Montrose District Holds Fourth Annual Real Estate Forum at Hotel ZaZa
Over 150 businesspeople and civic leaders filled Hotel ZaZa’s 11th floor Grapevine Room on November 16th to attend the Montrose Management District’s fourth annual real estate luncheon. Emceed by KHOU 11 news anchor Len Cannon, and featuring a keynote address by Andy Icken, chief development officer for the City of Houston, the theme of this year’s forum was “The Future of Lower Westheimer, TIRZ 27, and the Special Parking Area.”
Cannon opened the event by discussing the Montrose District’s history, mission, and accomplishments, including its widely praised public safety, graffiti abatement, streetlight replacement, and street sweeping programs. He explained the three major visual improvement initiatives currently underway in Montrose: the esplanade improvement program, the installation of street markers at 20 intersections, and the lighting of the seven bridges crossing the Southwest Freeway.
Noting that the district’s core purpose is economic development, Cannon listed a series of statistics illustrating Montrose’s recent growth. “Listen to these numbers—over 400 million in new development has taken place in the last five years. Retail sales in the district have increased from $401 million in 2010 to $590 million in the last 12 months. I told you it was getting hotter!”
Cannon then introduced keynote speaker Andy Icken, who gave a 30-minute presentation outlining three key areas in which the City of Houston has been collaborating with the district. Icken’s position as chief development officer was created by former mayor Annise Parker in 2010 to foster economic development across the city. From the beginning, Houston’s many management districts have played a vital role in that task.
“I will tell you that the ability of management districts to leverage their ideas and their concepts is absolutely critical to many things happening in the city,” he said. “It is our goal that each of our management districts create their own signature look for their areas.”
Icken began by talking about TIRZ 27, which was created last year and encompasses much of Montrose. Although there has been some controversy around these tax increment reinvestment zones, he emphasized that they are really just “homeowners associations with resources.” Each TIRZ has an all-volunteer board that formulates policy in conjunction with City Hall. Because they spend public money, each TIRZ project must be approved by the mayor and the City Council. As an example of a recent TIRZ success story, he cited the Uptown TIRZ, which was able to win federal funding for its new Bus Rapid Transit line.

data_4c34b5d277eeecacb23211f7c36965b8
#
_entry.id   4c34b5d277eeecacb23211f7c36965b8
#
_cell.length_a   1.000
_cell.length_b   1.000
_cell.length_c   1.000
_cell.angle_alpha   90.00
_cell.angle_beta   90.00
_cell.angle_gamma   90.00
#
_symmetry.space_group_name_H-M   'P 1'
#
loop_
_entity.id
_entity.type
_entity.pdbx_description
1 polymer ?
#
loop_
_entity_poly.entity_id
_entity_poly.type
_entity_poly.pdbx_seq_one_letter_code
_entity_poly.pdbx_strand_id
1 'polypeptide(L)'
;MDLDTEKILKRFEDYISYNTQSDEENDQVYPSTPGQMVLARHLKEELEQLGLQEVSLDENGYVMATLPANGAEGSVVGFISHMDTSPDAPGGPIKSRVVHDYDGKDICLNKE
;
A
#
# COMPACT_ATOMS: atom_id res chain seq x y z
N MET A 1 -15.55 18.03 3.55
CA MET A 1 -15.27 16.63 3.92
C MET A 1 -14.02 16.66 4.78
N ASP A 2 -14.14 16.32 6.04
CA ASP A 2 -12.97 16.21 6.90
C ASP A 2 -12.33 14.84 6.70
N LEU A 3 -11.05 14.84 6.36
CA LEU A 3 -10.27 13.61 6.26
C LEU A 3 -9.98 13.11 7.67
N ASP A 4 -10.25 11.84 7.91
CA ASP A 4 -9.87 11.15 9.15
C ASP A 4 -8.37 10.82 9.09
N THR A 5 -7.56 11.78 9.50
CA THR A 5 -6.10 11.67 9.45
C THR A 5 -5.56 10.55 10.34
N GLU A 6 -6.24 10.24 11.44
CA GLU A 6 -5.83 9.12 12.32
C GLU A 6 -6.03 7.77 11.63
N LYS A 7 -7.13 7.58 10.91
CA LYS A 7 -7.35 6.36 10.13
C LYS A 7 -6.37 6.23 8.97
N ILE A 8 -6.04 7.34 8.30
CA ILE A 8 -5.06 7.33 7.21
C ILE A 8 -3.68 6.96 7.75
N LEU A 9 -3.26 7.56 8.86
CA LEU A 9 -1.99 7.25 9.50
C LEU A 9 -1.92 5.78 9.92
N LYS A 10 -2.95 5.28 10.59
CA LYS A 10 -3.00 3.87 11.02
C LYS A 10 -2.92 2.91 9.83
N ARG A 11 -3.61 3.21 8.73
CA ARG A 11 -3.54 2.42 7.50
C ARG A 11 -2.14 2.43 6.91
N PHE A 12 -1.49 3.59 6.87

Icken also discussed the Montrose District’s application for a Special Parking Area, which was formulated based on the results of several public hearings. “We’ve heard over and over that parking is short in Montrose. That there’s a need for a central parking facility, so that we don’t’ have to require every single business to provide its own parking,” he said. “At the same time, we need to preserve guest parking in residential areas.” The District’s application is currently under consideration by City Council, and a public meeting will be held to describe the plan on December 7th at the West Gray Multi Service Center.
Icken concluded by giving an update on the city’s plan to renovate Lower Westheimer. The city is currently engaged in a nine-month study to determine the best way to improve access and mobility on this busy commercial artery. Two public hearings have already been conducted, and more will be held before the city releases its proposal.
Following the luncheon, Montrose District executive director David Hawes said he thought the forum went “extremely well.” “Andy acquainted a lot of guests with some of the major developments that are underway in the district, and how things get done here, so I think it was very helpful to members of the Montrose business community.”
Councilmember Ellen Cohen also expressed her appreciation of Icken’s presentation. “Andy gave a very focused and clear description, blending aspects of policy, urban management, and the law,” she said. “And it gave a sense of just how much Montrose is growing—it’s not the village it used to be.”
Learn more about the Montrose Management District at montrosedistrict.org